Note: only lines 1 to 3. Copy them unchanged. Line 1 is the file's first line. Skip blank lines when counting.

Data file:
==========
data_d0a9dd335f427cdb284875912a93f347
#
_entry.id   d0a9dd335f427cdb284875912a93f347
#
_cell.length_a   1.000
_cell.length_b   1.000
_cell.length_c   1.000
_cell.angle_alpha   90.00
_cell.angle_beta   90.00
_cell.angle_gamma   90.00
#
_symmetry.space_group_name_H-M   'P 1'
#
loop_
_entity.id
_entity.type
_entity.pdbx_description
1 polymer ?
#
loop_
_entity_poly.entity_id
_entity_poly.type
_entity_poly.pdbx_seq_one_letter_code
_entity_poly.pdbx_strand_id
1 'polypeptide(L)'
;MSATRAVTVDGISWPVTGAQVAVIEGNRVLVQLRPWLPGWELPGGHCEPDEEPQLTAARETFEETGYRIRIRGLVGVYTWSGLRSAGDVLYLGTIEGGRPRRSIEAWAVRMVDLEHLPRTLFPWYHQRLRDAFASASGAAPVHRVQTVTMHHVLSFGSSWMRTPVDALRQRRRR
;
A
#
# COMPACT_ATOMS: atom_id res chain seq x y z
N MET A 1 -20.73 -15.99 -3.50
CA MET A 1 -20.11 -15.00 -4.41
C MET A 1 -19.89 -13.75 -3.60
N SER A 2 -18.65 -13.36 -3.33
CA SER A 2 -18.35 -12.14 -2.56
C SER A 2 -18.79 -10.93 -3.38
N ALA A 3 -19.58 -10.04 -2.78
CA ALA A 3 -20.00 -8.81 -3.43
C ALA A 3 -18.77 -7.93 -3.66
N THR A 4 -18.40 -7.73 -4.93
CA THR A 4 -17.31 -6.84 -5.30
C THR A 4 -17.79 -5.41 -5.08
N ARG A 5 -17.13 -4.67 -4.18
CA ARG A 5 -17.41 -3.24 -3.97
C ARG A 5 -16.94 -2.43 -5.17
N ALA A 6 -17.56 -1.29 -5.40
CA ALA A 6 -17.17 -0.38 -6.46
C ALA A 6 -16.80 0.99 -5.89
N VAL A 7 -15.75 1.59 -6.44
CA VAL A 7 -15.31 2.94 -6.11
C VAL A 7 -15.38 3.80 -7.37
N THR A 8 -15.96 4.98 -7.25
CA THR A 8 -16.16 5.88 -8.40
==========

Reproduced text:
data_d0a9dd335f427cdb284875912a93f347
#
_entry.id   d0a9dd335f427cdb284875912a93f347